Cordell, who grew up in Mukilteo and Bothell with his parents and five siblings, watched those struggles and knew he couldn’t follow that path. So he redoubled his efforts in high school. He worked hard, but he also met a few teachers who inspired him to continue his education.

After graduation he headed off to college at Central Washington University, where he pursued a degree in English. It was also in college that Cordell decided he’d like to try teaching. He thought back on the inspiring teachers he had and wondered if he could play that role for other students. So he earned an education endorsement, and after graduating he immediately did a year of student teaching at Kentwood High School.

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Cordell’s first full-time job after Kentwood was at a middle school in Federal Way, where he taught history, geography, and language arts. It didn’t take long for him to realize that he absolutely loved being in a middle school.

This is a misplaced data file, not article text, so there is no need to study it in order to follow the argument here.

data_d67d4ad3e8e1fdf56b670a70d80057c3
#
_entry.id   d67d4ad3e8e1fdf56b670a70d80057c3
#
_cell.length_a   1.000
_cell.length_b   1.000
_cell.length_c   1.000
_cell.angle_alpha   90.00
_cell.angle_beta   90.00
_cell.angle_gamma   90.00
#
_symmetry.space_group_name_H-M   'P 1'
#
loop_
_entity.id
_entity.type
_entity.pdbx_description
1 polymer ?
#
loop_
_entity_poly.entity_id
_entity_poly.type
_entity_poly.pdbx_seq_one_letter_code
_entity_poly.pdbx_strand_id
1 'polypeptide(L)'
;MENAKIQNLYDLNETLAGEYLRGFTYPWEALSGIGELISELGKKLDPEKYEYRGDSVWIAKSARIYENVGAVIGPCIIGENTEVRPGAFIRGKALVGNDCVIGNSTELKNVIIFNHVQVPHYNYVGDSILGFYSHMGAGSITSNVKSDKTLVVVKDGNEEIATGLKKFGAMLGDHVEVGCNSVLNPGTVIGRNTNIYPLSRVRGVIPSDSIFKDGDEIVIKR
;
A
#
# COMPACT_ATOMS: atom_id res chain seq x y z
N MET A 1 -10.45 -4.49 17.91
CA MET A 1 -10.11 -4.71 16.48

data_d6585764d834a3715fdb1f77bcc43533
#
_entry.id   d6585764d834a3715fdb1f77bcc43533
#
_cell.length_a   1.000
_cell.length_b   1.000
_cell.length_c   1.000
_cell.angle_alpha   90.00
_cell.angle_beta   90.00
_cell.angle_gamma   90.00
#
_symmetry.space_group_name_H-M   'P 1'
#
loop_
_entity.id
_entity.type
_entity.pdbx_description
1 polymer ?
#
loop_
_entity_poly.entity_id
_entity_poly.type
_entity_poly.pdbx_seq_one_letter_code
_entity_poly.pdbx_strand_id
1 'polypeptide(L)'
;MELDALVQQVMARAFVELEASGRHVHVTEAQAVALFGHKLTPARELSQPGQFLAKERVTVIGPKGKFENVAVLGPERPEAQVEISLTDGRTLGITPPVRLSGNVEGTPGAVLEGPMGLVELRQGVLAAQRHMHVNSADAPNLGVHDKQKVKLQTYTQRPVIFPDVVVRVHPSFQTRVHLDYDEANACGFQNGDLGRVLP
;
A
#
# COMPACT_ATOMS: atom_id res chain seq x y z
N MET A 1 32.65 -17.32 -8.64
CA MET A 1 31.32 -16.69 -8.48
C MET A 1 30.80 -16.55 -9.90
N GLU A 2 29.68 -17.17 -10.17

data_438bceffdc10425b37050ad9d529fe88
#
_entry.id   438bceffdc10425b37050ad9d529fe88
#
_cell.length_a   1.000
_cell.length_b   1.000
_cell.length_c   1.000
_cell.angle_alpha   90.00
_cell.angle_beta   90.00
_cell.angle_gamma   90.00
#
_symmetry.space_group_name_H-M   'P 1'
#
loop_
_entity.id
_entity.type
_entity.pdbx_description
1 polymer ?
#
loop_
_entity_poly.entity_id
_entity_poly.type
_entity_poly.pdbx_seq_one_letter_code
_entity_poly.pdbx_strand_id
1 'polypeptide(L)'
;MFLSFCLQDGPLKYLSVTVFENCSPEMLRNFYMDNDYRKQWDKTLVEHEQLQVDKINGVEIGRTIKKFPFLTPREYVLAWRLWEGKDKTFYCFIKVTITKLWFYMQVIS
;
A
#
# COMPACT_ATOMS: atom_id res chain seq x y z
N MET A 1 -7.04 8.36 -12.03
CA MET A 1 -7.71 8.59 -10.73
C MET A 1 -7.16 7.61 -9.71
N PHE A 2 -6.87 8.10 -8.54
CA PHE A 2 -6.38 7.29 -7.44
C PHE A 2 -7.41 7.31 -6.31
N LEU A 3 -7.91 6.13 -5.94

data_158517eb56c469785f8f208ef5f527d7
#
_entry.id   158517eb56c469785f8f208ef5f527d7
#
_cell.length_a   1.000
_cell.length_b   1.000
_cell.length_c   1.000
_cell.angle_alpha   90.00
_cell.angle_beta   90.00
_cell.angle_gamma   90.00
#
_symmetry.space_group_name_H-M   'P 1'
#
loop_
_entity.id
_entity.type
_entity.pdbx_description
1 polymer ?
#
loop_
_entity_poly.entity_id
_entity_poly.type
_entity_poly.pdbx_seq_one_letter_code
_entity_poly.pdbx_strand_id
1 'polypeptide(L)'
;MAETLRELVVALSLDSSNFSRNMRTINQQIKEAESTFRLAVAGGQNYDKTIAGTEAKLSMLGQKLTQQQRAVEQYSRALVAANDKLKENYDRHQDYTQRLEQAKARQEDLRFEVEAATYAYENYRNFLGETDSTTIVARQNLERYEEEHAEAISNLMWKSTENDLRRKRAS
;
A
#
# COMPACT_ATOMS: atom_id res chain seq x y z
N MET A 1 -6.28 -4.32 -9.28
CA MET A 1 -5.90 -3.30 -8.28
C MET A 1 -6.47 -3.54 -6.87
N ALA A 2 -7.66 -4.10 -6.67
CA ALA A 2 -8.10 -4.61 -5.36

“Middle school kids are tough, but I think at that time I was cool enough and young enough and understood kids enough to know when they just needed some slack and when they needed some time and when I needed to push an issue and when I didn’t,” he said.

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He spent seven years in Federal Way, and it was there that he began to think about becoming a principal. Like most teachers who ponder the idea of moving on to an administrative role, Cordell was torn about leaving the classroom, where he was able to affect individual kids on a day-to-day basis.